Makadok, R., R. Burton, and J. Barney. (2018). “A practical guide for making theory contributions in strategic management,” Strategic Management Journal 39(6): 1530-1545.
Pentland, B. T. (1999). "Building process theory with narrative: from description to explanation." Academy of Management Review 24(4): 711-724.
Rynes, S. (2002). "From the Editors: Some Reflections on Contribution." Academy of Management Journal 45(2): 311-313.
Sein, M. K., et al. (2011). "Action Design Research." MIS Quarterly 35(1): 37-56.
Shepherd, D. A. and K. M. Sutcliffe (2011). "Inductive Top-Down Theorizing: A Source of New Theories or Organization." Academy of Management Review 36(2): 361-380.
Suddaby, R. (2006). "From the Editors: What Grounded Theory is Not." The Academy of Management Journal 49(4): 633-642.
Suddaby, R. (2010). "Editor’s Comments: Construct Clarity in Theories of Management and Organization." The Academy of Management Review 35(3): 356-357.
Sutton, R. I. and B. M. Staw (1995). "What Theory is Not." Administrative Science Quarterly 40(3): 371-384.
Thatcher, S. M. B. and G. Fisher (2022). "From the Editors—The Nuts and Bolts of Writing a Theory Paper: A Practical Guide to Getting Started." Academy of Management Review 47(1): 1-8.
Tsoukas, H. (1991). "The Validity of Idiographic Research Explanations." The Academy of Management Review 14(4): 551-561.
Van de Ven, A. H. (2007). Engaged Scholarship: A Guide for Organizational and Social Research. New York, Oxford University Press.
Walsh, I., et al. (2015). "What Grounded Theory Is … A Critically Reflective Conversation Among Scholars." Organizational Research Methods 18(4): 581-599.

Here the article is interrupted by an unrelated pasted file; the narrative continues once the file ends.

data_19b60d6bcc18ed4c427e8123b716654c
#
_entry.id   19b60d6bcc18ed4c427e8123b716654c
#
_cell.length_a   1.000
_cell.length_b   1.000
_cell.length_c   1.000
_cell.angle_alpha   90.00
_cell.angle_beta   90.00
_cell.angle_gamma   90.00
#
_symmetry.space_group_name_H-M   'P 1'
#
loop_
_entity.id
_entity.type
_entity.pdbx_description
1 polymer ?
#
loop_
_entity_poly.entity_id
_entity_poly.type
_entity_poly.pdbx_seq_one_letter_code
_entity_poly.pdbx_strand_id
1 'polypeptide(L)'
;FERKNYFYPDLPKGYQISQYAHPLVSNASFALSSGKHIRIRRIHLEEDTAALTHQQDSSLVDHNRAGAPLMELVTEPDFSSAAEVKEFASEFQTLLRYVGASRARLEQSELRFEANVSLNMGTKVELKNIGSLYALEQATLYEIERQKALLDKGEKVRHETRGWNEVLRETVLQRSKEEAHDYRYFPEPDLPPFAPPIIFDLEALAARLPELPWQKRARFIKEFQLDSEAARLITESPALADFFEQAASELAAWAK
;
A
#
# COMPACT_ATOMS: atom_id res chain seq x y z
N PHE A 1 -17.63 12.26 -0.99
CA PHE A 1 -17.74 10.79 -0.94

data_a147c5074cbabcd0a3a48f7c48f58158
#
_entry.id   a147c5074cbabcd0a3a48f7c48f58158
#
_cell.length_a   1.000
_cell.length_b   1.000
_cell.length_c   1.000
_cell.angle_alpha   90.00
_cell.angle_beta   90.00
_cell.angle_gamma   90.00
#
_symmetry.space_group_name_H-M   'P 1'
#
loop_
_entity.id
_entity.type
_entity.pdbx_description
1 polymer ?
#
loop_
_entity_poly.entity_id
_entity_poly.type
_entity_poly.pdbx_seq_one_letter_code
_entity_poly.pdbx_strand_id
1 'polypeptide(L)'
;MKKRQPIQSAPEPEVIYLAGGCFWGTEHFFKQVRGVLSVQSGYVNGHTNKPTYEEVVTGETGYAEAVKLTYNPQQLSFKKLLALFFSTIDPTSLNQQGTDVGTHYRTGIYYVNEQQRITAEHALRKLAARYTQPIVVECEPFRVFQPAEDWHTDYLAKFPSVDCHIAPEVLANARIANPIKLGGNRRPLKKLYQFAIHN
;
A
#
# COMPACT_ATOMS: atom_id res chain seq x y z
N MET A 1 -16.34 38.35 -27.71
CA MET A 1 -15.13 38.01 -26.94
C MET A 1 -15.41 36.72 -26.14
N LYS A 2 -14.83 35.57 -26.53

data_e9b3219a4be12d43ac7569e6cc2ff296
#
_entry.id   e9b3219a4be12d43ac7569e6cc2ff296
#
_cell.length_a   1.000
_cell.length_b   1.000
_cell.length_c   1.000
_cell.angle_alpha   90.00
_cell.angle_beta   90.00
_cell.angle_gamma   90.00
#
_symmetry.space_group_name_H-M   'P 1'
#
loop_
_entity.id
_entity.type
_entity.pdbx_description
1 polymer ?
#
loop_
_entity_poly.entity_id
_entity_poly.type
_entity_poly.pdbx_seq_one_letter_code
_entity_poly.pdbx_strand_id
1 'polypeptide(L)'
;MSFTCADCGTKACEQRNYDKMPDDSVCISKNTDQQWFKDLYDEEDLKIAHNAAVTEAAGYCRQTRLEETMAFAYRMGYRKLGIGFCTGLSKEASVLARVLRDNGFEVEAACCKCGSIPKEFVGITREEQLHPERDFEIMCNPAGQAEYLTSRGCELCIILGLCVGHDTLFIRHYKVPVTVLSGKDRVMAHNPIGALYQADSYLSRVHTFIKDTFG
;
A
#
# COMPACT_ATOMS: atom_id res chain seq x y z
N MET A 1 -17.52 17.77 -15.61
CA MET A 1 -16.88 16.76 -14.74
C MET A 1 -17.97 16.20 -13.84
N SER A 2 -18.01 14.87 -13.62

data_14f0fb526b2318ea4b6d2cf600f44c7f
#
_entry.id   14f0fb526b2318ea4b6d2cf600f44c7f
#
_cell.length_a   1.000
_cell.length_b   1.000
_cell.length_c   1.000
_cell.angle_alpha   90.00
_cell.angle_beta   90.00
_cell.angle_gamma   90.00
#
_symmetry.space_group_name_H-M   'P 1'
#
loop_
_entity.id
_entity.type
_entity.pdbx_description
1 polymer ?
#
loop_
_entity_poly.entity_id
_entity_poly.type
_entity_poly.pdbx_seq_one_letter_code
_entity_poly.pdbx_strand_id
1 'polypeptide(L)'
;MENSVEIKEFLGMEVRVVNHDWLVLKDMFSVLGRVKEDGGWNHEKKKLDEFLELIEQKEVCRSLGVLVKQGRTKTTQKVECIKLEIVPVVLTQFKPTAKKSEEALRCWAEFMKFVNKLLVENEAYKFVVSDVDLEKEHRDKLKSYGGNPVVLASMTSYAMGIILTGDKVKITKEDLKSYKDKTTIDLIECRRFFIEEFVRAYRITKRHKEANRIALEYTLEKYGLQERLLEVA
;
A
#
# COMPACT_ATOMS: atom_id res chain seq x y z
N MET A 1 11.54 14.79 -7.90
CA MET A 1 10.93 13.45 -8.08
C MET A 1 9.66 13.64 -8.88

Weick, K. E. (1995). "What Theory is not, Theorizing is." Administrative Science Quarterly 40(3): 385-390.
Whetten, D. A. (1989). "What Constitutes a Theoretical Contribution?" Academy of Management Review 14(4): 490-494.
Yin, R. K. (2014). Case Study Research: Design and Methods. Los Angeles, Sage.

Rooms and times

(Vortragsraum Bibliothek)
Wednesday, 21.06.2023 09:00 - 18:00
Thursday, 22.06.2023 13:00 - 18:00
Friday, 23.06.2023 12:00 - 17:00


Prof. Dr. Robert Gregory (University of Miami)

A significant starting-point for theorizing in the field of management is the researcher’s intellectual dwelling with the phenomenon under study (Fisher et al. 2021). For example, theorizing the digital age, researchers must allow themselves to be inspired from our different touchpoints with such phenomena,
whether it is through consultancy, teaching, or sheer immersion into the world of digital innovation, transformation, and entrepreneurship. Phenomena-driven theorizing is a powerful way of developing theories relevant to explain novel yet poorly understood phenomena.

The objective of the course is to familiarize the student with theory development in management and business research. The focus is on methods and practices that help the researcher to develop theories that are interesting, rigorous, and valid.

Learning Objectives
By the end of the module, the student should be able to:
I. Demonstrate an understanding of the anatomy of a theory:
o Different types of theory
o Boundary conditions
o Representations
II. Demonstrate an understanding of important dimensions of theory
o Causality
o Generalization
o Prediction
III. Demonstrate an understanding of the practice of theory development:
o Conceiving the theory
o Constructing the theory
o Communicating the theory

The student must be a PhD candidate.

Physical attendance in the classroom is required for in-person classes and attendance (participation) will be part of the grade. Absences will only be excused in cases of documented serious illness, injury, isolation or quarantine, religious observance, or civic obligation.
With your registration you confirm that you will participate on-campuse on the dates mentioned.
Due to a limited number of participants, there will be an application process. If you are interested in a seminar place, please send an email with your name and the respective chair to Dennis Metzler.

Admission settings

The course is part of admission "Anmeldung gesperrt (global)".
The following rules apply for the admission:
  • Admission locked.